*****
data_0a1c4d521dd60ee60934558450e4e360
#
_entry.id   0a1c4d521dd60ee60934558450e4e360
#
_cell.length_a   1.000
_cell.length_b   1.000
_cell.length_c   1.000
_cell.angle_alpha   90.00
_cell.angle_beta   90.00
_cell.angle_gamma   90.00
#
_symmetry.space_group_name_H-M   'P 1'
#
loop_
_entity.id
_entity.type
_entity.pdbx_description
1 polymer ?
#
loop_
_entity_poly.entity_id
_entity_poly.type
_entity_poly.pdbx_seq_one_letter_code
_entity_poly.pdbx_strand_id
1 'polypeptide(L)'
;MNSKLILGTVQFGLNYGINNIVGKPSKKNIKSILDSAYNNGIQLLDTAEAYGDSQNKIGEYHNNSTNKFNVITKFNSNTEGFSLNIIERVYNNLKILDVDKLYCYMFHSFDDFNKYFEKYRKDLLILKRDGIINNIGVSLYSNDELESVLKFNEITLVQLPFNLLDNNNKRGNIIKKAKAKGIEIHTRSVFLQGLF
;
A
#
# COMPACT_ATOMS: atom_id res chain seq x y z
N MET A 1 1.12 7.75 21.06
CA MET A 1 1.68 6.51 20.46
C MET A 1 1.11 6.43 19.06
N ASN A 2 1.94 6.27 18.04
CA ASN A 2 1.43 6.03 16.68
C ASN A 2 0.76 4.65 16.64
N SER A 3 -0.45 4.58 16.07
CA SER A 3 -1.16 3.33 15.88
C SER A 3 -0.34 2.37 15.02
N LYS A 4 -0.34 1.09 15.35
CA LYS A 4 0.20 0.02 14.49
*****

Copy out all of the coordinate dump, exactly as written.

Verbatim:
data_0a1c4d521dd60ee60934558450e4e360
#
_entry.id   0a1c4d521dd60ee60934558450e4e360
#
_cell.length_a   1.000
_cell.length_b   1.000
_cell.length_c   1.000
_cell.angle_alpha   90.00
_cell.angle_beta   90.00
_cell.angle_gamma   90.00
#
_symmetry.space_group_name_H-M   'P 1'
#
loop_
_entity.id
_entity.type
_entity.pdbx_description
1 polymer ?
#
loop_
_entity_poly.entity_id
_entity_poly.type
_entity_poly.pdbx_seq_one_letter_code
_entity_poly.pdbx_strand_id
1 'polypeptide(L)'
;MNSKLILGTVQFGLNYGINNIVGKPSKKNIKSILDSAYNNGIQLLDTAEAYGDSQNKIGEYHNNSTNKFNVITKFNSNTEGFSLNIIERVYNNLKILDVDKLYCYMFHSFDDFNKYFEKYRKDLLILKRDGIINNIGVSLYSNDELESVLKFNEITLVQLPFNLLDNNNKRGNIIKKAKAKGIEIHTRSVFLQGLF
;
A
#
# COMPACT_ATOMS: atom_id res chain seq x y z
N MET A 1 1.12 7.75 21.06
CA MET A 1 1.68 6.51 20.46
C MET A 1 1.11 6.43 19.06
N ASN A 2 1.94 6.27 18.04
CA ASN A 2 1.43 6.03 16.68
C ASN A 2 0.76 4.65 16.64
N SER A 3 -0.45 4.58 16.07
CA SER A 3 -1.16 3.33 15.88
C SER A 3 -0.34 2.37 15.02
N LYS A 4 -0.34 1.09 15.35
CA LYS A 4 0.20 0.02 14.49